Comcast Fined $2.3 Million for Improperly Charging Its Customers
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Comcast Fined $2.3 Million for Improperly Charging Its Customers

The company allegedly charged customers for equipment or services they never ordered

October 12, 2016

The Federal Communications Commission (FCC) has ordered cable giant Comcast to pay $2.3 million for wrongfully charging customers for equipment and services they did not order.

FCC officials say it is the largest civil penalty ever imposed on a cable operator.

Federal regulators ordered the company to pay the fine after investigating complaints from Comcast customers claiming that they had been charged for equipment like set-top boxes and services like premium channels even after they had specifically rejected offers from company representatives for these things.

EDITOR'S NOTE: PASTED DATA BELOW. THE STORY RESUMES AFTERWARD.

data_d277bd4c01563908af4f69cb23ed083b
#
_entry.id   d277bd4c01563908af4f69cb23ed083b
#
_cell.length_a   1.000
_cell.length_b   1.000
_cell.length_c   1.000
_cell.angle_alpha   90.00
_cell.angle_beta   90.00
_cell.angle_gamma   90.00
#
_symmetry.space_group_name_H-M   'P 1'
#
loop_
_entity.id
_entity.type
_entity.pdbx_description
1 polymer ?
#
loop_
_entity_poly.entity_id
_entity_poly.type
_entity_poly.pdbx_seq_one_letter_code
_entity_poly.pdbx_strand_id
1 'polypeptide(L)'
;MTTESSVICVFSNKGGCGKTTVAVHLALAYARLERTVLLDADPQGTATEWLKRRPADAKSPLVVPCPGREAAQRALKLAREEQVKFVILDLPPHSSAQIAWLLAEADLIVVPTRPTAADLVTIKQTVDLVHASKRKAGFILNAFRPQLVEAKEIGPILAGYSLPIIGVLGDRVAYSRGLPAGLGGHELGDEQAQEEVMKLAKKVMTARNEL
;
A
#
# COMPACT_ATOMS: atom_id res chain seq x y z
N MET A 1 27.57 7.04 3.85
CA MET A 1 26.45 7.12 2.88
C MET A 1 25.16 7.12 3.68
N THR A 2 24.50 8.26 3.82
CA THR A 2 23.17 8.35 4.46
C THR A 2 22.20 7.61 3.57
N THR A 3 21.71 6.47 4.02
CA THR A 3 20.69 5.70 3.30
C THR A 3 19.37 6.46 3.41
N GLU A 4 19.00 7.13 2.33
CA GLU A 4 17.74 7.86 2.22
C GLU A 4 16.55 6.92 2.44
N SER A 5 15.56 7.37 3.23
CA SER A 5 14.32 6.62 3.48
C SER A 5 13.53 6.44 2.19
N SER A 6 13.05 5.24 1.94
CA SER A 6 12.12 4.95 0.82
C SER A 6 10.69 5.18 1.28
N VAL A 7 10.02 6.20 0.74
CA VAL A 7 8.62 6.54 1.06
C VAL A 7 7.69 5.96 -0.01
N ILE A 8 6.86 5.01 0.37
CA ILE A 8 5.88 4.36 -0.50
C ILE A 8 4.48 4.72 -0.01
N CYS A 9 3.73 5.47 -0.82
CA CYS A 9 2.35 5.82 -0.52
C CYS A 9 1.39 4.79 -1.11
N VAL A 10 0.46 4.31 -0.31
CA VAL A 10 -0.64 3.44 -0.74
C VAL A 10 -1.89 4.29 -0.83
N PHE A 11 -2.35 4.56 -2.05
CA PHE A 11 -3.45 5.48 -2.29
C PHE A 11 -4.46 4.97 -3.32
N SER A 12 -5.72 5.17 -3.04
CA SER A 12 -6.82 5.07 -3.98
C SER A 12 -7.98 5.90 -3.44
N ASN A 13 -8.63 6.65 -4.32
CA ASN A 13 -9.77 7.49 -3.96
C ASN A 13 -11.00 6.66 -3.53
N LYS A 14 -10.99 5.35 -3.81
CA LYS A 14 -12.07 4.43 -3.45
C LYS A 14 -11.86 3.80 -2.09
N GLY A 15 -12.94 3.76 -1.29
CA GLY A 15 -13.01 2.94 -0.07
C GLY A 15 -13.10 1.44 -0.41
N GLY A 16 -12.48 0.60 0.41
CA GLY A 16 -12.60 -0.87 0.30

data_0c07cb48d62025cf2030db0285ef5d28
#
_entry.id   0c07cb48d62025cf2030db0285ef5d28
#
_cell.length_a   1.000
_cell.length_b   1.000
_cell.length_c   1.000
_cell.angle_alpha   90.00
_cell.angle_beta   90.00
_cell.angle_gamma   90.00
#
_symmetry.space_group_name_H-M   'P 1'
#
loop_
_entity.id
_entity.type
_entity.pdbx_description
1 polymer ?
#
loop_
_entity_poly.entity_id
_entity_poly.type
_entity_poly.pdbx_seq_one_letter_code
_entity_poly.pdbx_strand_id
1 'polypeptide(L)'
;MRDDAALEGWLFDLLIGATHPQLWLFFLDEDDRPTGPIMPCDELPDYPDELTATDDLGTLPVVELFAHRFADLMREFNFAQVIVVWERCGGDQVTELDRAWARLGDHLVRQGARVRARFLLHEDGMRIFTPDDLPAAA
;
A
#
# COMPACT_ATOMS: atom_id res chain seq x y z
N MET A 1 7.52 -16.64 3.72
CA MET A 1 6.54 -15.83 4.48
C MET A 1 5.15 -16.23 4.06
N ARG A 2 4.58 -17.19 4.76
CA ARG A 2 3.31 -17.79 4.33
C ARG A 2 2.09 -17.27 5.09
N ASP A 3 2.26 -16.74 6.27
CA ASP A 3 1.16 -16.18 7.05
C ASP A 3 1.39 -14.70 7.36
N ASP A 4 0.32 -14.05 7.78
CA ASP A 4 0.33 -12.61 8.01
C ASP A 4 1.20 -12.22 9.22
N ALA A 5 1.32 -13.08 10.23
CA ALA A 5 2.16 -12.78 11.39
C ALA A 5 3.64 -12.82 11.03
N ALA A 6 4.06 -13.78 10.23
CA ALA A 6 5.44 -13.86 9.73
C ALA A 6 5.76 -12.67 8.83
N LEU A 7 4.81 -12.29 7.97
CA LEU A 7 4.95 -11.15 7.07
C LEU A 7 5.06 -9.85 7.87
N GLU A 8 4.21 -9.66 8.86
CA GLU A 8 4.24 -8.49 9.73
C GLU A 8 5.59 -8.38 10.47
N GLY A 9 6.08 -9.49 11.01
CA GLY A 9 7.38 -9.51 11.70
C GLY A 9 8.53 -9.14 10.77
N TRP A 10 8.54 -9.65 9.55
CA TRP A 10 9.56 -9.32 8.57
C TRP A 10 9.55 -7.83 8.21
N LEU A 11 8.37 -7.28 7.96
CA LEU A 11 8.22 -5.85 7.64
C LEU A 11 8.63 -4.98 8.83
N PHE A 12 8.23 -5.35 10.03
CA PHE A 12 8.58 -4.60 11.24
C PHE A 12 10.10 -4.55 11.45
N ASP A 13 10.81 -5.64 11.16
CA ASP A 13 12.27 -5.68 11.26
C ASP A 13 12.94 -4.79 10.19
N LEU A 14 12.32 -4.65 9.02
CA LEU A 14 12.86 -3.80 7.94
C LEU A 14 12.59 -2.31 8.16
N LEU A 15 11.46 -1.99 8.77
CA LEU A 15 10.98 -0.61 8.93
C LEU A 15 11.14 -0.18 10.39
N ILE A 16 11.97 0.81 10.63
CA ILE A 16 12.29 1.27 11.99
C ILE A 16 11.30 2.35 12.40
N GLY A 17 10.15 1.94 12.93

This practice is known as "negative option billing" and is illegal under federal law.

"It is basic that a cable bill should include charges only for services and equipment ordered by the customer—nothing more and nothing less. We expect all cable and phone companies to take responsibility for the accuracy of their bills and to ensure their customers have authorized any charges," said Travis LeBlanc, chief of the Enforcement Bureau at the FCC.

Comcast agreed to make it easier for its customers to know what equipment and services are on their account, as well as to simplify the process of disputing charges.

The company acknowledged that "in the past, our customer service should have been better and our bills clearer, and that customers have at times been unnecessarily frustrated or confused," but defended itself in a statement claiming that the regulators "found no problematic policy or intentional wrongdoing, but just isolated errors or customer confusion."